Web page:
The U.S. Postal Service is seeking a 120-day waiver from the Biden administration’s COVID-19 vaccine mandate, The Washington Post reported.
In a letter sent on Tuesday to the Occupational Safety and Health Administration (OSHA), Deputy Postmaster General Douglas Tulino wrote that a vaccine mandate and weekly COVID-19 testing for employees would hurt the agency’s ability to deliver mail to residents and strain the supply chains.
The Postal Service also asked OSHA to extend its compliance deadlines for 120 days and suspend the agency's obligations under the required mandate until the courts make a final decision on the matter, according to the Post.
The latest vaccine mandate takes effect on Jan.10, but OSHA won’t issue any citations until Feb.9.
“We respectfully suggest that the nation cannot afford the additional potential substantial harm that would be engendered if the ability of the Postal Service to deliver mail and packages is significantly negatively impacted,” Tulino said in his letter.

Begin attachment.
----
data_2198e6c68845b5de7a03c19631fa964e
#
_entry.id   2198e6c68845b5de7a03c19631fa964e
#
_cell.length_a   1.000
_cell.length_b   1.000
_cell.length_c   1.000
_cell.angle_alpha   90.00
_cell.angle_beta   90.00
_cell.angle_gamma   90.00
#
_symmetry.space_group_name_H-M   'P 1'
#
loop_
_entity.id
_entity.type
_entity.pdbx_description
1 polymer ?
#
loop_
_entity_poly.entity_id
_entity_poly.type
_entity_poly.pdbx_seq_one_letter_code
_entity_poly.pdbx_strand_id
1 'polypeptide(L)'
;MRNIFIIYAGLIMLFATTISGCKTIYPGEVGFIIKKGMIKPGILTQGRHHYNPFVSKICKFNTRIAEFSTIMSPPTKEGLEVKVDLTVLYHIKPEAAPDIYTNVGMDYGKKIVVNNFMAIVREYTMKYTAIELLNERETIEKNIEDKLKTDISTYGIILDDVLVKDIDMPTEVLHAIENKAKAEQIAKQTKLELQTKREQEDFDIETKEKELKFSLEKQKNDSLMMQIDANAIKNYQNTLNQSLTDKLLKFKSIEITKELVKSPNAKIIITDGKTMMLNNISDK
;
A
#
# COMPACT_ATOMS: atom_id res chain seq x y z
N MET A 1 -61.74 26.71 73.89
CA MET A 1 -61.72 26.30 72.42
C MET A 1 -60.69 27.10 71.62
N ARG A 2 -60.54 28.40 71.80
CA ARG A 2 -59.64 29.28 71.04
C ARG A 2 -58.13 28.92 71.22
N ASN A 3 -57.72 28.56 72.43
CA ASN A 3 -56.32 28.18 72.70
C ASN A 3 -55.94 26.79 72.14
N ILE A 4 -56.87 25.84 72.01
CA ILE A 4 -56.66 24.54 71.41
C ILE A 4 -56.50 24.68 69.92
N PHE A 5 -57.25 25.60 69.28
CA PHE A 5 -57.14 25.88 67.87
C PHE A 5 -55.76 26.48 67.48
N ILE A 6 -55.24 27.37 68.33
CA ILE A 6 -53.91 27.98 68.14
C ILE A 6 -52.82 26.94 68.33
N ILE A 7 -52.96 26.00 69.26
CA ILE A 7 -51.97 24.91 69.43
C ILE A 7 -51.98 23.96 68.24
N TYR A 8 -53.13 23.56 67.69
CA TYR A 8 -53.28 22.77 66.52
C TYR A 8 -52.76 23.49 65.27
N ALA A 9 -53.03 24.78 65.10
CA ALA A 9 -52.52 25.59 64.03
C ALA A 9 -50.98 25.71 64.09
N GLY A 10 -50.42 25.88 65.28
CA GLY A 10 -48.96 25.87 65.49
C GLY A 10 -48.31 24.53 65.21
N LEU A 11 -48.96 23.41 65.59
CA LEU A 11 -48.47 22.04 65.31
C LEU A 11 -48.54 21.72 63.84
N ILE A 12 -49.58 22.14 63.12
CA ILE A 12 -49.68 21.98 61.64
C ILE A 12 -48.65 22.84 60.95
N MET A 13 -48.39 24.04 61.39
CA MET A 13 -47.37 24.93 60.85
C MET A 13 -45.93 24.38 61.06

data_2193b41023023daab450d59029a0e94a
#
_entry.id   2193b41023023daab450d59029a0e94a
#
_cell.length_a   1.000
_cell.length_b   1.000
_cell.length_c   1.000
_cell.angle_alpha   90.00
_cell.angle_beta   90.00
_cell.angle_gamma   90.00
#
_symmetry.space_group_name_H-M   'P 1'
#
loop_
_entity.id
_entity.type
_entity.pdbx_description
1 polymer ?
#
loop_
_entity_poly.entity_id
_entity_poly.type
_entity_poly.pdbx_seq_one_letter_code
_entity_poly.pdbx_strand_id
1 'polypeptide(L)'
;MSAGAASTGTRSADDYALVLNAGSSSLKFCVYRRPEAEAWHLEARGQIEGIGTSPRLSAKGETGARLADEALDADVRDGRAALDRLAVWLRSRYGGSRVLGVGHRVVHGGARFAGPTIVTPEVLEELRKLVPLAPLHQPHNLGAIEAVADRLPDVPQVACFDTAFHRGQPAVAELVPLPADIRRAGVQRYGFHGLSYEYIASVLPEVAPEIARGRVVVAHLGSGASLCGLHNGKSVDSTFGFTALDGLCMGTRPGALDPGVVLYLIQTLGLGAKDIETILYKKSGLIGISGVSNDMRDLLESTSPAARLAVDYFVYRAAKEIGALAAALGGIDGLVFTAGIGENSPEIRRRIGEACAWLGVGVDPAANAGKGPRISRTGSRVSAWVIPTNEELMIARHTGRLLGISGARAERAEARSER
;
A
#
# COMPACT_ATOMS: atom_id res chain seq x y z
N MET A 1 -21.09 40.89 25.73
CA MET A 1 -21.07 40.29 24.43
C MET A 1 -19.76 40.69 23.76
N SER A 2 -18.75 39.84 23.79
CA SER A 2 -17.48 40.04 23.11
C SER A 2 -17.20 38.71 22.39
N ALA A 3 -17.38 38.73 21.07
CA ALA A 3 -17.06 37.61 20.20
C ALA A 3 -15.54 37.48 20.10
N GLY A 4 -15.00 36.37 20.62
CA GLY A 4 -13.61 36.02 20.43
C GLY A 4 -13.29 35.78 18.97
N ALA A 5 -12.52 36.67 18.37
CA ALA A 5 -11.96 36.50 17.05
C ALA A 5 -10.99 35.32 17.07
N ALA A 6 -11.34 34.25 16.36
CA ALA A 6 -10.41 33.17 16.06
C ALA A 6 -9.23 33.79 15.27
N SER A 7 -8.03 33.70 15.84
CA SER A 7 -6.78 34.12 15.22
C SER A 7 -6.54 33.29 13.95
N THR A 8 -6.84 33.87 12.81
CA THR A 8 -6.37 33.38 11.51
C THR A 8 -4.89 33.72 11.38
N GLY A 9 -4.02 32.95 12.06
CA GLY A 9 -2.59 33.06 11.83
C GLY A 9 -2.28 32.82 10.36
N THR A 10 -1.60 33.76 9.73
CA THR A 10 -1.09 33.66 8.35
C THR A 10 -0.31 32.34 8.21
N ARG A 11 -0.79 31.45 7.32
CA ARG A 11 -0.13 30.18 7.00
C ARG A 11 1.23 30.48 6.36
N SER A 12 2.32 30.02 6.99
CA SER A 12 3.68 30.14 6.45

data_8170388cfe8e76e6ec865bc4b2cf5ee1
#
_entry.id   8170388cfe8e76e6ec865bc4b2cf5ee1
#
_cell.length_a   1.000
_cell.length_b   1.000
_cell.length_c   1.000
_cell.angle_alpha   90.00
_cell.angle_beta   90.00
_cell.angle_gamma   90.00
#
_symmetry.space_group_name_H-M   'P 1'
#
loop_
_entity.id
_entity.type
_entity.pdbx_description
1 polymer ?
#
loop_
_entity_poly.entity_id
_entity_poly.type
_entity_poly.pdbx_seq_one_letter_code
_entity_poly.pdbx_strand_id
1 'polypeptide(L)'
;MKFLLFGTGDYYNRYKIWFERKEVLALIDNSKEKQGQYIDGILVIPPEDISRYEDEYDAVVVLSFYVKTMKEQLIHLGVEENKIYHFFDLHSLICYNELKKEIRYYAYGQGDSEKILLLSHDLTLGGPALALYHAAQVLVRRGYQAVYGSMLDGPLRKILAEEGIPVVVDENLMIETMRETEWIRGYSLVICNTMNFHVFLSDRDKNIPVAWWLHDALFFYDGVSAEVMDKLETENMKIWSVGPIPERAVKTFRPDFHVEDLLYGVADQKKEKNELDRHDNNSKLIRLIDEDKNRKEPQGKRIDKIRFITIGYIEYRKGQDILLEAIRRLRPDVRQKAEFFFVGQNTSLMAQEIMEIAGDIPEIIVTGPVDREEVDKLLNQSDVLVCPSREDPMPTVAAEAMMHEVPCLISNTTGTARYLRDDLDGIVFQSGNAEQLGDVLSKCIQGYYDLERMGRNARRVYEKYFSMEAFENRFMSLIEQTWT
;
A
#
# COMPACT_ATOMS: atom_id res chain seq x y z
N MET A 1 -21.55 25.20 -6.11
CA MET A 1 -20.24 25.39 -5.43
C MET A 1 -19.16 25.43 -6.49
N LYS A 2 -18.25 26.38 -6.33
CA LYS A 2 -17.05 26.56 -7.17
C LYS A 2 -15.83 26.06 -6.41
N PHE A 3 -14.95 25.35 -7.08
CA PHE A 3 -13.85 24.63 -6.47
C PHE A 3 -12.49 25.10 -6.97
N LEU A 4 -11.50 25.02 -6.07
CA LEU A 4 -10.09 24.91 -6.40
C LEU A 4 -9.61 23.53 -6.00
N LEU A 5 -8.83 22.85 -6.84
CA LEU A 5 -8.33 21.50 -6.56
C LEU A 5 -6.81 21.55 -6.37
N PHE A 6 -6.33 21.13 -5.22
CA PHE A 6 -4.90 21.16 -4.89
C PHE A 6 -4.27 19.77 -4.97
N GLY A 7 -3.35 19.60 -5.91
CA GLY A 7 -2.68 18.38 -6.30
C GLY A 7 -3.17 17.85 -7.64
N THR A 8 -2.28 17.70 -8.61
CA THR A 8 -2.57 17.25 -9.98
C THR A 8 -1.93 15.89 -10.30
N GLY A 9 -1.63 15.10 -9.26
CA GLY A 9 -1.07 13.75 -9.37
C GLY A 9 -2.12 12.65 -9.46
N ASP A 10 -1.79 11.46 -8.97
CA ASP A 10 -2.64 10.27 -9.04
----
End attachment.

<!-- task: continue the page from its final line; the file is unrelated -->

Tulino also wrote in his letter that the agency has taken more steps to prepare its human resources software system to manage worker health data.
He added that discussions have started with labor unions about the impending mandate and that the Postal Service had begun revising its COVID-19 vaccination, testing and face-covering policy, the Post reported.
The U.S. is currently dealing with a winter surge of COVID-19 infections as the omicron variant takes hold.
In a statement, a Postal Service spokeswoman, Darlene Casey, said the agency will continue to enforce its existing coronavirus mitigation program, the Post noted.
“The Postal Service is seeking temporary relief because it wants to ensure that its ability to deliver mail and packages is not hindered amid the current disruptions in the nation’s supply chain,” Casey told the Post.“In addition, the Postal Service wants to adopt policies and procedures that comply with the [OSHA standard] while also fulfilling the organization’s other legal obligations.”